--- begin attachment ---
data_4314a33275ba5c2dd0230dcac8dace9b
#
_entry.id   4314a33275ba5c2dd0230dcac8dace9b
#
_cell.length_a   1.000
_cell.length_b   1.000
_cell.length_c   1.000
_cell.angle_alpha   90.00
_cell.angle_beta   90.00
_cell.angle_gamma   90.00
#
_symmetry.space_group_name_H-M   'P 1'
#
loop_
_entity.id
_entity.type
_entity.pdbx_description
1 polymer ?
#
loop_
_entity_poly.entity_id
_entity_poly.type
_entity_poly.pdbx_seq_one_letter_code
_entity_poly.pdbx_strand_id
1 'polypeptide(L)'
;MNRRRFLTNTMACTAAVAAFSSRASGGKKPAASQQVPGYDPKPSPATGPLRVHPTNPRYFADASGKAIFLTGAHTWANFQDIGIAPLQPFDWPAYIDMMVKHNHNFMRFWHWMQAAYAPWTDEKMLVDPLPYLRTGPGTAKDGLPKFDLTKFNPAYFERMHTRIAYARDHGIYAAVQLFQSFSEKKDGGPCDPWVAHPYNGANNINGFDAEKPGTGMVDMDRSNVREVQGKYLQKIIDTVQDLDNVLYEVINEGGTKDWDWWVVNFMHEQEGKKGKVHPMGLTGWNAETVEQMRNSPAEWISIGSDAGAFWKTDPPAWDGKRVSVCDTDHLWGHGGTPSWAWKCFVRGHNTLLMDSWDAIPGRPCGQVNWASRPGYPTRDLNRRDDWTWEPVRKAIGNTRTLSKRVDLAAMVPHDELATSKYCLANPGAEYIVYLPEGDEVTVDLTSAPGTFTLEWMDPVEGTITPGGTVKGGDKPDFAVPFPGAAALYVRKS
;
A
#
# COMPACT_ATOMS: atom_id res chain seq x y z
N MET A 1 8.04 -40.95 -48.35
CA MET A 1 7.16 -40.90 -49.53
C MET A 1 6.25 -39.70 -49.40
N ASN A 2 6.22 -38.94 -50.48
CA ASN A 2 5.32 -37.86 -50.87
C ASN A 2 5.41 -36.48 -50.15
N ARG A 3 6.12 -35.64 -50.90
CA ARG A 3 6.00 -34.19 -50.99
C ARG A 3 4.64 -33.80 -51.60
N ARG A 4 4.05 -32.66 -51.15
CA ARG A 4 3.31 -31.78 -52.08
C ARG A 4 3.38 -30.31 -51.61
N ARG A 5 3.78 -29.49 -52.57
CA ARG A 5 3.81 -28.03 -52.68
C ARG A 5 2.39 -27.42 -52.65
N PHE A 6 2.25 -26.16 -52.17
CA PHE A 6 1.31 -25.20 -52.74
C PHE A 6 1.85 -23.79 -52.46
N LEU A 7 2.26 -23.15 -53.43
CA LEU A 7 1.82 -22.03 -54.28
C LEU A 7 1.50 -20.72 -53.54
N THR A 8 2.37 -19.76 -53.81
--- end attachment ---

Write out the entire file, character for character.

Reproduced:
data_4314a33275ba5c2dd0230dcac8dace9b
#
_entry.id   4314a33275ba5c2dd0230dcac8dace9b
#
_cell.length_a   1.000
_cell.length_b   1.000
_cell.length_c   1.000
_cell.angle_alpha   90.00
_cell.angle_beta   90.00
_cell.angle_gamma   90.00
#
_symmetry.space_group_name_H-M   'P 1'
#
loop_
_entity.id
_entity.type
_entity.pdbx_description
1 polymer ?
#
loop_
_entity_poly.entity_id
_entity_poly.type
_entity_poly.pdbx_seq_one_letter_code
_entity_poly.pdbx_strand_id
1 'polypeptide(L)'
;MNRRRFLTNTMACTAAVAAFSSRASGGKKPAASQQVPGYDPKPSPATGPLRVHPTNPRYFADASGKAIFLTGAHTWANFQDIGIAPLQPFDWPAYIDMMVKHNHNFMRFWHWMQAAYAPWTDEKMLVDPLPYLRTGPGTAKDGLPKFDLTKFNPAYFERMHTRIAYARDHGIYAAVQLFQSFSEKKDGGPCDPWVAHPYNGANNINGFDAEKPGTGMVDMDRSNVREVQGKYLQKIIDTVQDLDNVLYEVINEGGTKDWDWWVVNFMHEQEGKKGKVHPMGLTGWNAETVEQMRNSPAEWISIGSDAGAFWKTDPPAWDGKRVSVCDTDHLWGHGGTPSWAWKCFVRGHNTLLMDSWDAIPGRPCGQVNWASRPGYPTRDLNRRDDWTWEPVRKAIGNTRTLSKRVDLAAMVPHDELATSKYCLANPGAEYIVYLPEGDEVTVDLTSAPGTFTLEWMDPVEGTITPGGTVKGGDKPDFAVPFPGAAALYVRKS
;
A
#
# COMPACT_ATOMS: atom_id res chain seq x y z
N MET A 1 8.04 -40.95 -48.35
CA MET A 1 7.16 -40.90 -49.53
C MET A 1 6.25 -39.70 -49.40
N ASN A 2 6.22 -38.94 -50.48
CA ASN A 2 5.32 -37.86 -50.87
C ASN A 2 5.41 -36.48 -50.15
N ARG A 3 6.12 -35.64 -50.90
CA ARG A 3 6.00 -34.19 -50.99
C ARG A 3 4.64 -33.80 -51.60
N ARG A 4 4.05 -32.66 -51.15
CA ARG A 4 3.31 -31.78 -52.08
C ARG A 4 3.38 -30.31 -51.61
N ARG A 5 3.78 -29.49 -52.57
CA ARG A 5 3.81 -28.03 -52.68
C ARG A 5 2.39 -27.42 -52.65
N PHE A 6 2.25 -26.16 -52.17
CA PHE A 6 1.31 -25.20 -52.74
C PHE A 6 1.85 -23.79 -52.46
N LEU A 7 2.26 -23.15 -53.43
CA LEU A 7 1.82 -22.03 -54.28
C LEU A 7 1.50 -20.72 -53.54
N THR A 8 2.37 -19.76 -53.81